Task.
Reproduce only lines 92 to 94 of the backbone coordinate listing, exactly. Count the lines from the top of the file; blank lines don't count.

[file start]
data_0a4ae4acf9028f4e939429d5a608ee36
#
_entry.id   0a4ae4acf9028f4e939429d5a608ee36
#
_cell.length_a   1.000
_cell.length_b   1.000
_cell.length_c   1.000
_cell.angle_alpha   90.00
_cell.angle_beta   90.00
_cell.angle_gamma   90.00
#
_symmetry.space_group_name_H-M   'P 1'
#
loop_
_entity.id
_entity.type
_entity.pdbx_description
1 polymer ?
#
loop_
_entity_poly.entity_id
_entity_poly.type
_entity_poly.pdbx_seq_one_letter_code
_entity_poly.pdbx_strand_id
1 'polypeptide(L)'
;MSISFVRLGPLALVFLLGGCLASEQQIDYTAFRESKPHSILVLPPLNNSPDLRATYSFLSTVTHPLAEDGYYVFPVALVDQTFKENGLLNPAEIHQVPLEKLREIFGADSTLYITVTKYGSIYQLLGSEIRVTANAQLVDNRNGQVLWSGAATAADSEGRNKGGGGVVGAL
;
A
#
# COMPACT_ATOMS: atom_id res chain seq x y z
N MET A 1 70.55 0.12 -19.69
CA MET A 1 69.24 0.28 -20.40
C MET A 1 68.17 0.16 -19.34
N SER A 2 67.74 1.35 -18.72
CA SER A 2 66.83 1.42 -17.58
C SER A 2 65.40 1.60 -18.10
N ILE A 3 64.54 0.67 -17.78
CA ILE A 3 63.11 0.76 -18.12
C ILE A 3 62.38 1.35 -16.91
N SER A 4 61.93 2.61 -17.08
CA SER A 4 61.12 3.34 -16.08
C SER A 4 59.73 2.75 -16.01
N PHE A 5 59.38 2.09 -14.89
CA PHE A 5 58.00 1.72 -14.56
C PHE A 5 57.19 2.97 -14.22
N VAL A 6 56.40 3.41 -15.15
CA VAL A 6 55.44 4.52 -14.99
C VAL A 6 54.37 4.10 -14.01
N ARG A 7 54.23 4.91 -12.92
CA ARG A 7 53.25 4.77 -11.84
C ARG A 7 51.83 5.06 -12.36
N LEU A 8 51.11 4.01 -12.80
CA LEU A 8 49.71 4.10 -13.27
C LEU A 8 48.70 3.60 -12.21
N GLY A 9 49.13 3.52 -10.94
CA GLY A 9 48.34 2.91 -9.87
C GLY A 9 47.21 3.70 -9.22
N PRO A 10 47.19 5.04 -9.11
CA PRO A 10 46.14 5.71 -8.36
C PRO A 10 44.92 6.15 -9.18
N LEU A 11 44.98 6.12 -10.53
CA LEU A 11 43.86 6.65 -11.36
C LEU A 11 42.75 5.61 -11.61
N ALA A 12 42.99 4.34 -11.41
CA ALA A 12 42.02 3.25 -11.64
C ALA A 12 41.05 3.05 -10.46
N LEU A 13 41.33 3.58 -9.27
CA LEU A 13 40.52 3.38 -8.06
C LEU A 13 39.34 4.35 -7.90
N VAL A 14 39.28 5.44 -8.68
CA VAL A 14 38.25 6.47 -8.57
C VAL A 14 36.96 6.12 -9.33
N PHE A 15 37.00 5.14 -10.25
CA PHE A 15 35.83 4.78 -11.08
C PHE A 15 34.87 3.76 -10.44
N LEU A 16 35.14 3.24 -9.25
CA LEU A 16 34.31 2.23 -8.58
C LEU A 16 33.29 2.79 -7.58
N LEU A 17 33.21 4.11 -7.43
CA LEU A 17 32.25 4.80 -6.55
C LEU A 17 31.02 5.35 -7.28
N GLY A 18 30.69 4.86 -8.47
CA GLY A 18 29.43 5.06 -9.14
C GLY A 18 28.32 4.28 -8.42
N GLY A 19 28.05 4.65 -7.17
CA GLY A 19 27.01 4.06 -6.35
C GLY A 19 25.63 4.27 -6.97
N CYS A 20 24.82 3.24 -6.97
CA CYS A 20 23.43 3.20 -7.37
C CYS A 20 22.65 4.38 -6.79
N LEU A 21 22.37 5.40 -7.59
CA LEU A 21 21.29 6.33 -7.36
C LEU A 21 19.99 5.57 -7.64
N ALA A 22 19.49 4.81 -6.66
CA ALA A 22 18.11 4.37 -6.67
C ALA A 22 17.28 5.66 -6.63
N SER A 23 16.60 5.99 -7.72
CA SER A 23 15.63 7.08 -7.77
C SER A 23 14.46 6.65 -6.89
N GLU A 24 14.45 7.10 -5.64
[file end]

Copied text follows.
CA LEU A 21 21.29 6.33 -7.36
C LEU A 21 19.99 5.57 -7.64
N ALA A 22 19.49 4.81 -6.66